Alert
Easy-going
Tranquil
Satisfied
Overjoyed
Excited
Pleasant
Comfortable
Calm
Exalted
Nice
17
N - Dejection Zone
Unpleasant and dysfunctional emotions
______ _________________________________________________
Tired; Sluggish; Reluctant; Doubtful; Sad;
Unhappy; Upset; Distressed; Fearful; Worried
________________________________________________________
“I can’t do it” > “I don’t want to do it” > “Do I have to do it?”
18
N+ “Emergency zone”
Unpleasant but functionally optimal emotions
_________________________________________
Tense; Dissatisfied; Furious; Attacking; Intense;
Angry; Irritated; Nervous; Annoyed; Restless
_________________________________________
“I have to do it” > “I want to do it” > I “can do it”
19
P+ Challenge zone
Pleasant and functionally optimal emotions
__________________________________________
Energetic; Confident; Charged; Willing; Motivated;
Purposeful; Certain; Cheerful; Enthusiastic; Alert.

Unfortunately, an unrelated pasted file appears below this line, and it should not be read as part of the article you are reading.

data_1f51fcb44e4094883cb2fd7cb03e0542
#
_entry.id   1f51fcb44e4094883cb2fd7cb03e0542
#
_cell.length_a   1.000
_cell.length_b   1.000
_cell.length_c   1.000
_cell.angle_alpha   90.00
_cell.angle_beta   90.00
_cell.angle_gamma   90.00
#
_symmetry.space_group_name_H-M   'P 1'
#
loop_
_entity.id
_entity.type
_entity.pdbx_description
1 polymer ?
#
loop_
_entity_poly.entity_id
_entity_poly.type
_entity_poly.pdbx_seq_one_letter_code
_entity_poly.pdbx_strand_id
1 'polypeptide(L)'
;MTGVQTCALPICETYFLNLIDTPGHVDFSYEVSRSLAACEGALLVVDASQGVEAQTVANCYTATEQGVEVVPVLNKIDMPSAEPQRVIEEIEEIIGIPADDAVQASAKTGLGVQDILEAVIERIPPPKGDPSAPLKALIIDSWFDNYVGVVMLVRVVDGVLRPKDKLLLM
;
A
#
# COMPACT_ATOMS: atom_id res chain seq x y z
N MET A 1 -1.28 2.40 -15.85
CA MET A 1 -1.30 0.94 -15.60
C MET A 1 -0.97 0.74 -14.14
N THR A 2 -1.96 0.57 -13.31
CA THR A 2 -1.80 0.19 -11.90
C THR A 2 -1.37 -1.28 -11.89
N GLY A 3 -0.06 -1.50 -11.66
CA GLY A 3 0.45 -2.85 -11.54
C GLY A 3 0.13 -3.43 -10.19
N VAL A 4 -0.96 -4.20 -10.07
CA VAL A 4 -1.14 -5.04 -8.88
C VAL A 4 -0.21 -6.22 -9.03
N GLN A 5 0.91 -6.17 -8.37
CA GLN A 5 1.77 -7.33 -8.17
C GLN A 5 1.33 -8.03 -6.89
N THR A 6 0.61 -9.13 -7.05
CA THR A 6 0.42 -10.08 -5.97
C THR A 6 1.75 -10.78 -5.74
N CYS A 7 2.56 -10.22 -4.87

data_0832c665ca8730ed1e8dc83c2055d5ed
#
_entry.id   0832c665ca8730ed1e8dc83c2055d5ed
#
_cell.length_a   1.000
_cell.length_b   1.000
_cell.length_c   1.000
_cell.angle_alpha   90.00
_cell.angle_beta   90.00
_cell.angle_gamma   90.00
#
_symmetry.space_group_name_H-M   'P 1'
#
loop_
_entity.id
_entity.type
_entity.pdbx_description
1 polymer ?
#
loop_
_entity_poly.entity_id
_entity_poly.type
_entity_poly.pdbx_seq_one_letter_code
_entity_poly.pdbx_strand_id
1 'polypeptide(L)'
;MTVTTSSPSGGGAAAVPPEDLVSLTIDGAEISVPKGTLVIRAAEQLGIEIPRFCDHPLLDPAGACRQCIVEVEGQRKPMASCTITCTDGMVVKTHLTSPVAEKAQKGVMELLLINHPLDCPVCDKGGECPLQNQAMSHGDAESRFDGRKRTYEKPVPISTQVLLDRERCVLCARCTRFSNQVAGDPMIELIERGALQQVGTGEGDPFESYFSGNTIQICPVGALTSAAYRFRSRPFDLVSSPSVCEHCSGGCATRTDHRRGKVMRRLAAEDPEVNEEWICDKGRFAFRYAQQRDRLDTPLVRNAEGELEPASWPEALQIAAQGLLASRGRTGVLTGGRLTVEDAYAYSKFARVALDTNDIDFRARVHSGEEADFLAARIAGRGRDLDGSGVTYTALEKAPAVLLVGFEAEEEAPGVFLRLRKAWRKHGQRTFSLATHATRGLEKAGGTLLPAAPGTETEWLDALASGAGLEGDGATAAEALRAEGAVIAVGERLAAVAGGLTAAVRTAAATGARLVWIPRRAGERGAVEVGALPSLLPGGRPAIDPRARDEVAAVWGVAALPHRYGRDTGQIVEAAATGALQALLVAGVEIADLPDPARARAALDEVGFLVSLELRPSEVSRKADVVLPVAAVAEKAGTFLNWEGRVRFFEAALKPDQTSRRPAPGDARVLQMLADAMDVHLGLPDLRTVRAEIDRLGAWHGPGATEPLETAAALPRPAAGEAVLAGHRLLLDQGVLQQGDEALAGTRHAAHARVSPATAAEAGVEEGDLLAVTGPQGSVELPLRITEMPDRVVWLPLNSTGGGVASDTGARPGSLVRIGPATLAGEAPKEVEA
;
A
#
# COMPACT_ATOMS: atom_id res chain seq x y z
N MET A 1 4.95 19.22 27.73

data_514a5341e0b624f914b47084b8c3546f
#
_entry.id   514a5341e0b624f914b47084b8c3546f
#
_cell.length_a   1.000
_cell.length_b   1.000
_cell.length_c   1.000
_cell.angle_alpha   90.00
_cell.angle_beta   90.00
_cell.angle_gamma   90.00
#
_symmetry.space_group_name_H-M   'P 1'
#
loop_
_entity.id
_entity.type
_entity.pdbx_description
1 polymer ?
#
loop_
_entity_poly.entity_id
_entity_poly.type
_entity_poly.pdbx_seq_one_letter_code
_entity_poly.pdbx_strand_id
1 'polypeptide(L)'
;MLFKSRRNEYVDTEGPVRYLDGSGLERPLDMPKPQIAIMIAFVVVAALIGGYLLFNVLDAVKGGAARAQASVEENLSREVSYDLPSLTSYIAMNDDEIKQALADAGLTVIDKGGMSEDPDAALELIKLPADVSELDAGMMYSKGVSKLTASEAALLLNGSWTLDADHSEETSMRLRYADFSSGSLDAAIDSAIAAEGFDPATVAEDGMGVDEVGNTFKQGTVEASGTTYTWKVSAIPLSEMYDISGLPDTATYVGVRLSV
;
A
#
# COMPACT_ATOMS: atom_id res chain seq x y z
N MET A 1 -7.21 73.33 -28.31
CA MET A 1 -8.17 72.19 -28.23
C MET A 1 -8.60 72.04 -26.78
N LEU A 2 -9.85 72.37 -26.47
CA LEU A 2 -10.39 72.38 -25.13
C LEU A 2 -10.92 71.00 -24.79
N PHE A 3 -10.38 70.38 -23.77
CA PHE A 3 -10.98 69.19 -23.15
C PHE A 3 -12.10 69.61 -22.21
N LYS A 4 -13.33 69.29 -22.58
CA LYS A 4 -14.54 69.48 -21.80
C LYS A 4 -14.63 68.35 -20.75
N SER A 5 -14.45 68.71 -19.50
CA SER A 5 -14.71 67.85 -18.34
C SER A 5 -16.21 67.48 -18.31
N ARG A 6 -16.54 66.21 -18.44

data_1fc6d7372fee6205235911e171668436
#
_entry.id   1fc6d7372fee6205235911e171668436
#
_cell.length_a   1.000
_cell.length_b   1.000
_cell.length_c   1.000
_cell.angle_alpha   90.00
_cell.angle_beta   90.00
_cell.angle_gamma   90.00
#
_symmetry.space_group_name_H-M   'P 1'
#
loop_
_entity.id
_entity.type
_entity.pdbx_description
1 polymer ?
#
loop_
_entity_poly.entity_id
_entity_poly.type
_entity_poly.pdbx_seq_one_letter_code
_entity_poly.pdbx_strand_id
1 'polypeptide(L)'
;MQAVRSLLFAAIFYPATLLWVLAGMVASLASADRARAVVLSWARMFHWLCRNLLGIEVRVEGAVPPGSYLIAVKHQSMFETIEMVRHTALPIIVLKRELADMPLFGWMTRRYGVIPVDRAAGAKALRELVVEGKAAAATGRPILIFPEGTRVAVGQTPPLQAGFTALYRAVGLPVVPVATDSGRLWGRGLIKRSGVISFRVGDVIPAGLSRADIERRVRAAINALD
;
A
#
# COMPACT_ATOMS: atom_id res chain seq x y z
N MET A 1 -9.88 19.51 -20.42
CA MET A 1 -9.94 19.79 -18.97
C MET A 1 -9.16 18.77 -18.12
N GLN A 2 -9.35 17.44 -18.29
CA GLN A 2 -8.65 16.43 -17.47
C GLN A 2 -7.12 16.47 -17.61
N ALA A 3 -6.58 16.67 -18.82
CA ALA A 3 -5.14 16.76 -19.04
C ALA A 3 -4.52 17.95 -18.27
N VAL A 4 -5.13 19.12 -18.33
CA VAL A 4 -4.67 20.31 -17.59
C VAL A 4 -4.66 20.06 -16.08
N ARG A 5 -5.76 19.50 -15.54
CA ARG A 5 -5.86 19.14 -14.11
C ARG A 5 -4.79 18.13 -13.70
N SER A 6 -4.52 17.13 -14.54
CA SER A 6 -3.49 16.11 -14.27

__________________________________________
“I want to do it” > “I can do it” > “I have to do it”
20
P- “Comfort, complacency” zone
Pleasant and dysfunctional emotions
_______________________________________
Easy-going; Tranquil; Satisfied; Joyful; Happy;
Pleased; Comfortable; Calm; Content; Relaxed
________________________________________
“I have done it already” > “I was so good” > “I enjoyed doing it”
21
Emotions & performance
Good performance patterns
Underperformance patterns
20
20
ESP-20
ESP-20
15
10
5
10
5
0
unpleasant, harmful
unpleasant, helpful
N- > N+ <
pleasant, helpful
0
pleasant, harmful
unpleasant, harmful
unpleasant, helpful
N- >
P+ > P-
20
pleasant, helpful
N+ >
pleasant, harmful
P+ > P-
20
15
ESP-20
ESP-20
15
10
5
15
10
5
0
unpleasant, harmful
unpleasant, helpful
N-
< N+ >
pleasant, helpful
pleasant, harmful
P+ > P-
0
unpleasant, harmful
N-
unpleasant, helpful
< N+ <
pleasant, helpful
pleasant, harmful
P+ < P-
22
• overconfidence
• switched off
• satisfaction
• complacency
PAST
• regret
• disappointment
• depressed
• dejected
• ready
• excited
• confident
• in control
PRESENT
• action-oriented
• emergency
• fighting spirit
• angry
• complacency
• overconfidence
• trying too much
• trying too little
FUTURE
• nervous
• tense
• uncertain
• self-doubts
23
Basic mental / psychological skills
Relaxation
On-task attention focus, re-focus
Visualization, imagery, mental rehearsal
Becoming & staying energised
Thought-stopping
Self-talk, Staying positive